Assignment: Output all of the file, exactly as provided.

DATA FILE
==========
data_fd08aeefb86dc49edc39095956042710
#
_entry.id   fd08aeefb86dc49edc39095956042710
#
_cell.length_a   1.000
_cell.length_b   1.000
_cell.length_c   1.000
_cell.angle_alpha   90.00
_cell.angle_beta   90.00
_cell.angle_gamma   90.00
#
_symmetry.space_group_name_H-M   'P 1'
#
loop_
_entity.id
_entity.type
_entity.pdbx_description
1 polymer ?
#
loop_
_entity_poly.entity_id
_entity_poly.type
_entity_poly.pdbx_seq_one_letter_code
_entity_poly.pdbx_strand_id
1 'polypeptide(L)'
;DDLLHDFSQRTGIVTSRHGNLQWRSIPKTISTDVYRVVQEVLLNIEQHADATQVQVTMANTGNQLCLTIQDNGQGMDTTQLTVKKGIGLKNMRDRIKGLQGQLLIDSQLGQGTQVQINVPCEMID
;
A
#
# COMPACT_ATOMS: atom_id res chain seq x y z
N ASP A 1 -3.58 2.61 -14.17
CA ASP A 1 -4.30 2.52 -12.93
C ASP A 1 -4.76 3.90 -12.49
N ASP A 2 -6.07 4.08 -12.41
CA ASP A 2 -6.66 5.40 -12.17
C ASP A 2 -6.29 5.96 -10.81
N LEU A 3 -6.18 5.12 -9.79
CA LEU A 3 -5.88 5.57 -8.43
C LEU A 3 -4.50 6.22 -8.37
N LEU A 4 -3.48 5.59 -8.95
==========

data_fd08aeefb86dc49edc39095956042710
#
_entry.id   fd08aeefb86dc49edc39095956042710
#
_cell.length_a   1.000
_cell.length_b   1.000
_cell.length_c   1.000
_cell.angle_alpha   90.00
_cell.angle_beta   90.00
_cell.angle_gamma   90.00
#
_symmetry.space_group_name_H-M   'P 1'
#
loop_
_entity.id
_entity.type
_entity.pdbx_description
1 polymer ?
#
loop_
_entity_poly.entity_id
_entity_poly.type
_entity_poly.pdbx_seq_one_letter_code
_entity_poly.pdbx_strand_id
1 'polypeptide(L)'
;DDLLHDFSQRTGIVTSRHGNLQWRSIPKTISTDVYRVVQEVLLNIEQHADATQVQVTMANTGNQLCLTIQDNGQGMDTTQLTVKKGIGLKNMRDRIKGLQGQLLIDSQLGQGTQVQINVPCEMID
;
A
#
# COMPACT_ATOMS: atom_id res chain seq x y z
N ASP A 1 -3.58 2.61 -14.17
CA ASP A 1 -4.30 2.52 -12.93
C ASP A 1 -4.76 3.90 -12.49
N ASP A 2 -6.07 4.08 -12.41
CA ASP A 2 -6.66 5.40 -12.17
C ASP A 2 -6.29 5.96 -10.81
N LEU A 3 -6.18 5.12 -9.79
CA LEU A 3 -5.88 5.57 -8.43
C LEU A 3 -4.50 6.22 -8.37
N LEU A 4 -3.48 5.59 -8.95